Recently, I’ve been ploughing through various books of a feminist nature. Sometimes that urge takes me, even though I am a number-cruncher by trade.

One of those books was Sexing The Body, which I believe I mentioned as something Not To Read Whilst Ill. There were various things that interested me within the book, some of which I may turn into publishable thoughts, and which might therefore require me taking it out again (even though short-term loans, which last a whole two days, do not please me).

Among these half-formed thoughts, I was intrigued by the idea that young children (up to around the age of 6 years old) find it very difficult to identify the gender of a child without relying on external markers like clothes and hair length. This, at least, was the impression I gained. I can’t remember what studies Anne Fausto-Sterling relied on, but I have found mentions of studies that seem relevant, although somewhat old.*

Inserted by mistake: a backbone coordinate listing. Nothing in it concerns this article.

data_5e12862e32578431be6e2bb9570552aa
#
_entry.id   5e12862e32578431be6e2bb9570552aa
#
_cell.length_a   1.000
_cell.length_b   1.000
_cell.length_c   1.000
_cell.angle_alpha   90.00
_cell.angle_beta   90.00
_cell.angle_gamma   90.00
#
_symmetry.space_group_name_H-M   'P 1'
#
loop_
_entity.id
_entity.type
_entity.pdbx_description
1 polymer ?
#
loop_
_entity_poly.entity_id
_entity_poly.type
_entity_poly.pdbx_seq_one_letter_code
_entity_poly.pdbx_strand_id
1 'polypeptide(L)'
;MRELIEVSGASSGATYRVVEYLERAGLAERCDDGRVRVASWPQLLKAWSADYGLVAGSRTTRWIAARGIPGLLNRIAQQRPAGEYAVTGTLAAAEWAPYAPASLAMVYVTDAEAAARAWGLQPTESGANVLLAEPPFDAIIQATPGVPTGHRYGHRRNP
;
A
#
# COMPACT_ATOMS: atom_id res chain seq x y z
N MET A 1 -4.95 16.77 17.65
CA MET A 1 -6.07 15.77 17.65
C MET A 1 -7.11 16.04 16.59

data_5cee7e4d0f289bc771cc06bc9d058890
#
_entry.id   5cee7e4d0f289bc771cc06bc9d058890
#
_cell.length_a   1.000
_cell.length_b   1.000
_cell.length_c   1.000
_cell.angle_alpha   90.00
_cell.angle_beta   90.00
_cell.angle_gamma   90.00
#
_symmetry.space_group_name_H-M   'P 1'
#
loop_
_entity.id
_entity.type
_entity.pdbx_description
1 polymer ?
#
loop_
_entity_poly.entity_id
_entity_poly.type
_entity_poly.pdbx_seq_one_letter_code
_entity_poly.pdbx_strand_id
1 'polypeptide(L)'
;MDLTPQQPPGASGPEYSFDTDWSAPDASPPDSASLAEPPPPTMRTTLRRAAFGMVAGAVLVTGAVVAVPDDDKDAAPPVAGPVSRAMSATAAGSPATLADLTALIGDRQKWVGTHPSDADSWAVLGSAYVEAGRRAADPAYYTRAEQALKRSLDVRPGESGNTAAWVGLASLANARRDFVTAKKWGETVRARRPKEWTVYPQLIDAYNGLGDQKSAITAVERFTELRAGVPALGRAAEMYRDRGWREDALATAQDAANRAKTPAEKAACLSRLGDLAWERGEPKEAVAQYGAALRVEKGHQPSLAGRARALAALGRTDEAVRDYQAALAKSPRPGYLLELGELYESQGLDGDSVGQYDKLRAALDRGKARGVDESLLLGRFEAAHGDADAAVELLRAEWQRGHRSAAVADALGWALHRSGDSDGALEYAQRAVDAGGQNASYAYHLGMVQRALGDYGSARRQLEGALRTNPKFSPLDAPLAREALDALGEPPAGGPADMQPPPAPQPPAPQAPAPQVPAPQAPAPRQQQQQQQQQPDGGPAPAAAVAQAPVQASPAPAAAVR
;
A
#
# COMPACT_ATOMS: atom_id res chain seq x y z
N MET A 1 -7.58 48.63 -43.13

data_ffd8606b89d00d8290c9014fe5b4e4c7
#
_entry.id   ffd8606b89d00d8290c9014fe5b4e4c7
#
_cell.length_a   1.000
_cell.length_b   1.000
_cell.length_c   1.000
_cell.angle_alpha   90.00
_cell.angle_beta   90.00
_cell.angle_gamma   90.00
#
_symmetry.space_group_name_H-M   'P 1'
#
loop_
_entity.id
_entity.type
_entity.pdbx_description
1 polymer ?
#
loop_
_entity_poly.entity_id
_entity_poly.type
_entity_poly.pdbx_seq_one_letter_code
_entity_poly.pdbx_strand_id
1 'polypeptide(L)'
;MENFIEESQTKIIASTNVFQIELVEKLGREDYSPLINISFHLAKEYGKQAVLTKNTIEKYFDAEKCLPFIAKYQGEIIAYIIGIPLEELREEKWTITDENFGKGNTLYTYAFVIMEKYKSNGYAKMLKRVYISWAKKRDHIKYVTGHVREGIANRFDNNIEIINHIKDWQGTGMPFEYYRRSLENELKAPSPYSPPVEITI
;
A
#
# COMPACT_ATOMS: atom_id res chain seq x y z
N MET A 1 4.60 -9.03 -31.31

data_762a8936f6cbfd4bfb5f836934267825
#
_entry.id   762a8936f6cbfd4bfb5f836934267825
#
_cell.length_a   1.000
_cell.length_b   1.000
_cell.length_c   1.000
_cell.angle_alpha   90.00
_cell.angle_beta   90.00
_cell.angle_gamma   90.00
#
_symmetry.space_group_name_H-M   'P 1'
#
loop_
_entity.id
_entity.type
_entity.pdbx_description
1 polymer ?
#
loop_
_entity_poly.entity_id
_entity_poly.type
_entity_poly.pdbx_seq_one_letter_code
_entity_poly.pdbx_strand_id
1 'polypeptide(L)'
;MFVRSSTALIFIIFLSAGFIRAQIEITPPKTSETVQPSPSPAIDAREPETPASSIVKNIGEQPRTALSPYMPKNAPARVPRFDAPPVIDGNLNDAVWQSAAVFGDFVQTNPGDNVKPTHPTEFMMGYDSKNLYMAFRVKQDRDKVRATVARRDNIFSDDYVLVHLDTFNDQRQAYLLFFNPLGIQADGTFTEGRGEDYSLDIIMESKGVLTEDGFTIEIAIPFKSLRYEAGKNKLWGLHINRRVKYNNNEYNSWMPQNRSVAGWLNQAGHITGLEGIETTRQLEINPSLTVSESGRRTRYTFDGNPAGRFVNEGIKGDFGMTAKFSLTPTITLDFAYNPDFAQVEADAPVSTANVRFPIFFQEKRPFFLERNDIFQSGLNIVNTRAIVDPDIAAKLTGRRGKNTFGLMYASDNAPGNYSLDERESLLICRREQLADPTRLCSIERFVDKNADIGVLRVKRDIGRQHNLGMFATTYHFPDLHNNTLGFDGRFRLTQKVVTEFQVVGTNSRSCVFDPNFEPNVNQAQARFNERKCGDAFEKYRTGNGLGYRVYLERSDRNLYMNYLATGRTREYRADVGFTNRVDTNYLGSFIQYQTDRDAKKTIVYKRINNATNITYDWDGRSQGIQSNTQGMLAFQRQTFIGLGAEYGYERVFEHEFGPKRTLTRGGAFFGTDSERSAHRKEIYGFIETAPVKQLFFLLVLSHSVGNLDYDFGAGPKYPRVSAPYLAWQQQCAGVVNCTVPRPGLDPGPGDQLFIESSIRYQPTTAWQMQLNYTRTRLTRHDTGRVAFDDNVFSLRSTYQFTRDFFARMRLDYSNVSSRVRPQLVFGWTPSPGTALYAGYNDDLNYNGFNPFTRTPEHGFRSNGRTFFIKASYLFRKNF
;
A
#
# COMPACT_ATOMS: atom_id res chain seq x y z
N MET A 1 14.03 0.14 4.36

Anyway, two things come to mind when I think about this: it makes me wonder how this might apply to discerning the gender of adults, given the number of individuals that in some way deviate from the gendered norms of  long-hair-and-pink-skirts / short-hair-and-blue-trousers, and it reminds me of this post that I found today.

It would seem that, sometimes, it’s not only children that have difficulties in recognising gender without appropriate markers.

*a long-winded Google search turned up a link to an study, McConaghy, MJ: The Gender Understanding of Swedish Children, 1980, (among with some potentially annoying links *shifty eyes*), which references various others, to do with American children:

  • Thompson SK: Gender labels and early sex role development, 1975.
  • Slaby RG, Frey KS: Development of gender constancy and selective attention to same-sex models, 1975.
  • Thompson SK, Bentler PM: The priority of cues in sex discrimination by children and adults, 1971.